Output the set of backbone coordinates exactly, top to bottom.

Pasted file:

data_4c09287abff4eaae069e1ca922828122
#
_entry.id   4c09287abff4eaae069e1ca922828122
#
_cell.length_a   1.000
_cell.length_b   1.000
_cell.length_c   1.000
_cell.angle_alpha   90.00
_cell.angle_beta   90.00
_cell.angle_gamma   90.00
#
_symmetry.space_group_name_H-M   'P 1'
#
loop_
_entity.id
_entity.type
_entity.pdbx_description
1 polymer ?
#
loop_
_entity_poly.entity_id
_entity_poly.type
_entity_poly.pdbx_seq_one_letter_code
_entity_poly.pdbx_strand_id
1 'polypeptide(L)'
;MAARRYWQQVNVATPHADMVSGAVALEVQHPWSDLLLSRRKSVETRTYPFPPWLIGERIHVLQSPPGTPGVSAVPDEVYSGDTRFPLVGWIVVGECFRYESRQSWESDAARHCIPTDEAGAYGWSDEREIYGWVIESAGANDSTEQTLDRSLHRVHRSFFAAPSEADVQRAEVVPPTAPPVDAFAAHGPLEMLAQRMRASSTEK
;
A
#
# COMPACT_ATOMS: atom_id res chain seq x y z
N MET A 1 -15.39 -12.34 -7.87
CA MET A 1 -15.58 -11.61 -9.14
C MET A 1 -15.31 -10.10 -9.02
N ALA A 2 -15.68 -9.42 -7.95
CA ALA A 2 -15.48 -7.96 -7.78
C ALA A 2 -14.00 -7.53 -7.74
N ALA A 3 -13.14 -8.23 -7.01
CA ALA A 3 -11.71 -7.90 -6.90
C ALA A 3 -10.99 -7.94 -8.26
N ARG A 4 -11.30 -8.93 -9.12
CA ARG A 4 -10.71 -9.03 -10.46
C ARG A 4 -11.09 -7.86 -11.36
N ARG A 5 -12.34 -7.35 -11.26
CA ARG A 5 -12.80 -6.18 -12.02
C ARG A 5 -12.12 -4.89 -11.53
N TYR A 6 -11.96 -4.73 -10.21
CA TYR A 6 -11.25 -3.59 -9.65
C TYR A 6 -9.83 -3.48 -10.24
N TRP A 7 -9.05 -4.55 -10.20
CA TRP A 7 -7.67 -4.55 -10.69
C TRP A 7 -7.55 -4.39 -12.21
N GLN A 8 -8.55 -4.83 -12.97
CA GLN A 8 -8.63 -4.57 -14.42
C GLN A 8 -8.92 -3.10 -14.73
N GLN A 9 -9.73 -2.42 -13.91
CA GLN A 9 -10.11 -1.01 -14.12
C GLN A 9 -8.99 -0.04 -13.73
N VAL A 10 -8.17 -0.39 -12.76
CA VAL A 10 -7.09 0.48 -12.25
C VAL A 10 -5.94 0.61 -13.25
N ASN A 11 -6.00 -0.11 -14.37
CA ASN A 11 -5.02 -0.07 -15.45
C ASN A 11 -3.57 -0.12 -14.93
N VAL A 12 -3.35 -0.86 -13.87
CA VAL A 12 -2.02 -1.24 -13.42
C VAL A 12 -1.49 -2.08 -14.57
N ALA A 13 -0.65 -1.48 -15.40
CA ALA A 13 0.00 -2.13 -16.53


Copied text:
data_4c09287abff4eaae069e1ca922828122
#
_entry.id   4c09287abff4eaae069e1ca922828122
#
_cell.length_a   1.000
_cell.length_b   1.000
_cell.length_c   1.000
_cell.angle_alpha   90.00
_cell.angle_beta   90.00
_cell.angle_gamma   90.00
#
_symmetry.space_group_name_H-M   'P 1'
#
loop_
_entity.id
_entity.type
_entity.pdbx_description
1 polymer ?
#
loop_
_entity_poly.entity_id
_entity_poly.type
_entity_poly.pdbx_seq_one_letter_code
_entity_poly.pdbx_strand_id
1 'polypeptide(L)'
;MAARRYWQQVNVATPHADMVSGAVALEVQHPWSDLLLSRRKSVETRTYPFPPWLIGERIHVLQSPPGTPGVSAVPDEVYSGDTRFPLVGWIVVGECFRYESRQSWESDAARHCIPTDEAGAYGWSDEREIYGWVIESAGANDSTEQTLDRSLHRVHRSFFAAPSEADVQRAEVVPPTAPPVDAFAAHGPLEMLAQRMRASSTEK
;
A
#
# COMPACT_ATOMS: atom_id res chain seq x y z
N MET A 1 -15.39 -12.34 -7.87
CA MET A 1 -15.58 -11.61 -9.14
C MET A 1 -15.31 -10.10 -9.02
N ALA A 2 -15.68 -9.42 -7.95
CA ALA A 2 -15.48 -7.96 -7.78
C ALA A 2 -14.00 -7.53 -7.74
N ALA A 3 -13.14 -8.23 -7.01
CA ALA A 3 -11.71 -7.90 -6.90
C ALA A 3 -10.99 -7.94 -8.26
N ARG A 4 -11.30 -8.93 -9.12
CA ARG A 4 -10.71 -9.03 -10.46
C ARG A 4 -11.09 -7.86 -11.36
N ARG A 5 -12.34 -7.35 -11.26
CA ARG A 5 -12.80 -6.18 -12.02
C ARG A 5 -12.12 -4.89 -11.53
N TYR A 6 -11.96 -4.73 -10.21
CA TYR A 6 -11.25 -3.59 -9.65
C TYR A 6 -9.83 -3.48 -10.24
N TRP A 7 -9.05 -4.55 -10.20
CA TRP A 7 -7.67 -4.55 -10.69
C TRP A 7 -7.55 -4.39 -12.21
N GLN A 8 -8.55 -4.83 -12.97
CA GLN A 8 -8.63 -4.57 -14.42
C GLN A 8 -8.92 -3.10 -14.73
N GLN A 9 -9.73 -2.42 -13.91
CA GLN A 9 -10.11 -1.01 -14.12
C GLN A 9 -8.99 -0.04 -13.73
N VAL A 10 -8.17 -0.39 -12.76
CA VAL A 10 -7.09 0.48 -12.25
C VAL A 10 -5.94 0.61 -13.25
N ASN A 11 -6.00 -0.11 -14.37
CA ASN A 11 -5.02 -0.07 -15.45
C ASN A 11 -3.57 -0.12 -14.93
N VAL A 12 -3.35 -0.86 -13.87
CA VAL A 12 -2.02 -1.24 -13.42
C VAL A 12 -1.49 -2.08 -14.57
N ALA A 13 -0.65 -1.48 -15.40
CA ALA A 13 0.00 -2.13 -16.53